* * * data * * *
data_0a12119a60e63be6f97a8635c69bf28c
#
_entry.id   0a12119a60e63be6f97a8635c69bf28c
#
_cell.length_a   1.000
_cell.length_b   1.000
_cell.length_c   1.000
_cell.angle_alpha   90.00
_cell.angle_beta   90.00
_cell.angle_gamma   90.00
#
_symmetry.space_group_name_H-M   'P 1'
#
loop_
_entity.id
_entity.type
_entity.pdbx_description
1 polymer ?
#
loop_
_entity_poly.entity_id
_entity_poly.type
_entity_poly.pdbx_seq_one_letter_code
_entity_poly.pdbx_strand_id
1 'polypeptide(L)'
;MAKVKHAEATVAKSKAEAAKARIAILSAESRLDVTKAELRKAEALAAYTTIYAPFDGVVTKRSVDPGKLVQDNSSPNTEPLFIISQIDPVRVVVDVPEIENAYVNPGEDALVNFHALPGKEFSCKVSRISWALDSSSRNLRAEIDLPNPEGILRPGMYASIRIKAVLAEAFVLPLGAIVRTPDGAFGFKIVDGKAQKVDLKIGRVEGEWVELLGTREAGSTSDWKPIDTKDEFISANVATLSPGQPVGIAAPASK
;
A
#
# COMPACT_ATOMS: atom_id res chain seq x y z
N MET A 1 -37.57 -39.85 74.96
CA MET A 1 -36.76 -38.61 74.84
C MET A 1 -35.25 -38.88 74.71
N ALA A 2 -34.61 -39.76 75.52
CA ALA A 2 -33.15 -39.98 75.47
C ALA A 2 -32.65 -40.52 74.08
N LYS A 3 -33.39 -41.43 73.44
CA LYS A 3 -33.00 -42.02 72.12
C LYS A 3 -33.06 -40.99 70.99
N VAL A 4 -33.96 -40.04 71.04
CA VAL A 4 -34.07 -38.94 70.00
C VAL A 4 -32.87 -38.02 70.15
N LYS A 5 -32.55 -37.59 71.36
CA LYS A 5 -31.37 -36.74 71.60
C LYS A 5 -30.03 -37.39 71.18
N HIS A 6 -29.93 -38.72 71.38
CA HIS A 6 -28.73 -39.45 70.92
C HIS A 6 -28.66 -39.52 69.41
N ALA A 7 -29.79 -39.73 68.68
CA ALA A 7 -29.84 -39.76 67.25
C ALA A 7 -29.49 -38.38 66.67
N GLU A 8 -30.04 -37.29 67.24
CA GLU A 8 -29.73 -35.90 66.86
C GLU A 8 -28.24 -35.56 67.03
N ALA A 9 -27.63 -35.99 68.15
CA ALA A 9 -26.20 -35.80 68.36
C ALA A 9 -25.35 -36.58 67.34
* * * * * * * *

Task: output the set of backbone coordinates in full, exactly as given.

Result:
data_0a12119a60e63be6f97a8635c69bf28c
#
_entry.id   0a12119a60e63be6f97a8635c69bf28c
#
_cell.length_a   1.000
_cell.length_b   1.000
_cell.length_c   1.000
_cell.angle_alpha   90.00
_cell.angle_beta   90.00
_cell.angle_gamma   90.00
#
_symmetry.space_group_name_H-M   'P 1'
#
loop_
_entity.id
_entity.type
_entity.pdbx_description
1 polymer ?
#
loop_
_entity_poly.entity_id
_entity_poly.type
_entity_poly.pdbx_seq_one_letter_code
_entity_poly.pdbx_strand_id
1 'polypeptide(L)'
;MAKVKHAEATVAKSKAEAAKARIAILSAESRLDVTKAELRKAEALAAYTTIYAPFDGVVTKRSVDPGKLVQDNSSPNTEPLFIISQIDPVRVVVDVPEIENAYVNPGEDALVNFHALPGKEFSCKVSRISWALDSSSRNLRAEIDLPNPEGILRPGMYASIRIKAVLAEAFVLPLGAIVRTPDGAFGFKIVDGKAQKVDLKIGRVEGEWVELLGTREAGSTSDWKPIDTKDEFISANVATLSPGQPVGIAAPASK
;
A
#
# COMPACT_ATOMS: atom_id res chain seq x y z
N MET A 1 -37.57 -39.85 74.96
CA MET A 1 -36.76 -38.61 74.84
C MET A 1 -35.25 -38.88 74.71
N ALA A 2 -34.61 -39.76 75.52
CA ALA A 2 -33.15 -39.98 75.47
C ALA A 2 -32.65 -40.52 74.08
N LYS A 3 -33.39 -41.43 73.44
CA LYS A 3 -33.00 -42.02 72.12
C LYS A 3 -33.06 -40.99 70.99
N VAL A 4 -33.96 -40.04 71.04
CA VAL A 4 -34.07 -38.94 70.00
C VAL A 4 -32.87 -38.02 70.15
N LYS A 5 -32.55 -37.59 71.36
CA LYS A 5 -31.37 -36.74 71.60
C LYS A 5 -30.03 -37.39 71.18
N HIS A 6 -29.93 -38.72 71.38
CA HIS A 6 -28.73 -39.45 70.92
C HIS A 6 -28.66 -39.52 69.41
N ALA A 7 -29.79 -39.73 68.68
CA ALA A 7 -29.84 -39.76 67.25
C ALA A 7 -29.49 -38.38 66.67
N GLU A 8 -30.04 -37.29 67.24
CA GLU A 8 -29.73 -35.90 66.86
C GLU A 8 -28.24 -35.56 67.03
N ALA A 9 -27.63 -35.99 68.15
CA ALA A 9 -26.20 -35.80 68.36
C ALA A 9 -25.35 -36.58 67.34